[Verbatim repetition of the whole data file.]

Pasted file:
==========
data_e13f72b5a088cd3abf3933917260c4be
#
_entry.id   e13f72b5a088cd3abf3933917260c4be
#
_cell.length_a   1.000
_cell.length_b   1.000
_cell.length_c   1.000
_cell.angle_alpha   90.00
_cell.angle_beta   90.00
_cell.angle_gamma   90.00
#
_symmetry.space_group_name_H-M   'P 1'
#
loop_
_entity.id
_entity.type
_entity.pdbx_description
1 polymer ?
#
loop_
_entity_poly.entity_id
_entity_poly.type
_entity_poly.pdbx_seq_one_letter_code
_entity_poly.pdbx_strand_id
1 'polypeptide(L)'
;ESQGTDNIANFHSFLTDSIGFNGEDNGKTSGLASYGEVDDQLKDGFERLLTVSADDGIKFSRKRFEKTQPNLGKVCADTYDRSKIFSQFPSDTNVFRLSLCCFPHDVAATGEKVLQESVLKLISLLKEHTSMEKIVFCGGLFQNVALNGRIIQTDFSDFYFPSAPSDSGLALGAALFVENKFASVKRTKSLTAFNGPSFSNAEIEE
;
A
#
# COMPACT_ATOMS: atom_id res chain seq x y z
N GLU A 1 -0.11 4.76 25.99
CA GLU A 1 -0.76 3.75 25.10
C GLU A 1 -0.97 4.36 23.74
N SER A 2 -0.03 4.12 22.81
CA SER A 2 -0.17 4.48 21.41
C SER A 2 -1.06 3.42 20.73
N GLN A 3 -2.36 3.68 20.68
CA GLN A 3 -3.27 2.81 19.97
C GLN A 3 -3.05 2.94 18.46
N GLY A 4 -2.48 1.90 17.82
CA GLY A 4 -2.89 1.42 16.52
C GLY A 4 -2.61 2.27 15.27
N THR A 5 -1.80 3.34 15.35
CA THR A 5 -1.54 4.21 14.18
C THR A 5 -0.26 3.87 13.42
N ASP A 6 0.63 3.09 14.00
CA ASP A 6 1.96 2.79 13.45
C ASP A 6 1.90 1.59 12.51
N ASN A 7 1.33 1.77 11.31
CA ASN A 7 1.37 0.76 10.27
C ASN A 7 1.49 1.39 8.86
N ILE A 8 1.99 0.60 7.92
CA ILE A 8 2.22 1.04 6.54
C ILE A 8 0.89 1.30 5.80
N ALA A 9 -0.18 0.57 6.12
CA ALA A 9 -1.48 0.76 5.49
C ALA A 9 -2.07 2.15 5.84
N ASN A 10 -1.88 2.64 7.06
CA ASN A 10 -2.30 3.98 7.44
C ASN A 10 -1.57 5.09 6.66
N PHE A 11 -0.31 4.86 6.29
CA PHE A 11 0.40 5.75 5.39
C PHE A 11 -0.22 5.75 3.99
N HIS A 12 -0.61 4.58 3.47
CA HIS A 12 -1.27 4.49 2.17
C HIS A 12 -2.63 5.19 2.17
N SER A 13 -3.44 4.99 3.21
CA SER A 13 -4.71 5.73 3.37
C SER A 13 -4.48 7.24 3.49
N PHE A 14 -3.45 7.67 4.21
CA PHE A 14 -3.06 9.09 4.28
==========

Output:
data_e13f72b5a088cd3abf3933917260c4be
#
_entry.id   e13f72b5a088cd3abf3933917260c4be
#
_cell.length_a   1.000
_cell.length_b   1.000
_cell.length_c   1.000
_cell.angle_alpha   90.00
_cell.angle_beta   90.00
_cell.angle_gamma   90.00
#
_symmetry.space_group_name_H-M   'P 1'
#
loop_
_entity.id
_entity.type
_entity.pdbx_description
1 polymer ?
#
loop_
_entity_poly.entity_id
_entity_poly.type
_entity_poly.pdbx_seq_one_letter_code
_entity_poly.pdbx_strand_id
1 'polypeptide(L)'
;ESQGTDNIANFHSFLTDSIGFNGEDNGKTSGLASYGEVDDQLKDGFERLLTVSADDGIKFSRKRFEKTQPNLGKVCADTYDRSKIFSQFPSDTNVFRLSLCCFPHDVAATGEKVLQESVLKLISLLKEHTSMEKIVFCGGLFQNVALNGRIIQTDFSDFYFPSAPSDSGLALGAALFVENKFASVKRTKSLTAFNGPSFSNAEIEE
;
A
#
# COMPACT_ATOMS: atom_id res chain seq x y z
N GLU A 1 -0.11 4.76 25.99
CA GLU A 1 -0.76 3.75 25.10
C GLU A 1 -0.97 4.36 23.74
N SER A 2 -0.03 4.12 22.81
CA SER A 2 -0.17 4.48 21.41
C SER A 2 -1.06 3.42 20.73
N GLN A 3 -2.36 3.68 20.68
CA GLN A 3 -3.27 2.81 19.97
C GLN A 3 -3.05 2.94 18.46
N GLY A 4 -2.48 1.90 17.82
CA GLY A 4 -2.89 1.42 16.52
C GLY A 4 -2.61 2.27 15.27
N THR A 5 -1.80 3.34 15.35
CA THR A 5 -1.54 4.21 14.18
C THR A 5 -0.26 3.87 13.42
N ASP A 6 0.63 3.09 14.00
CA ASP A 6 1.96 2.79 13.45
C ASP A 6 1.90 1.59 12.51
N ASN A 7 1.33 1.77 11.31
CA ASN A 7 1.37 0.76 10.27
C ASN A 7 1.49 1.39 8.86
N ILE A 8 1.99 0.60 7.92
CA ILE A 8 2.22 1.04 6.54
C ILE A 8 0.89 1.30 5.80
N ALA A 9 -0.18 0.57 6.12
CA ALA A 9 -1.48 0.76 5.49
C ALA A 9 -2.07 2.15 5.84
N ASN A 10 -1.88 2.64 7.06
CA ASN A 10 -2.30 3.98 7.44
C ASN A 10 -1.57 5.09 6.66
N PHE A 11 -0.31 4.86 6.29
CA PHE A 11 0.40 5.75 5.39
C PHE A 11 -0.22 5.75 3.99
N HIS A 12 -0.61 4.58 3.47
CA HIS A 12 -1.27 4.49 2.17
C HIS A 12 -2.63 5.19 2.17
N SER A 13 -3.44 4.99 3.21
CA SER A 13 -4.71 5.73 3.37
C SER A 13 -4.48 7.24 3.49
N PHE A 14 -3.45 7.67 4.21
CA PHE A 14 -3.06 9.09 4.28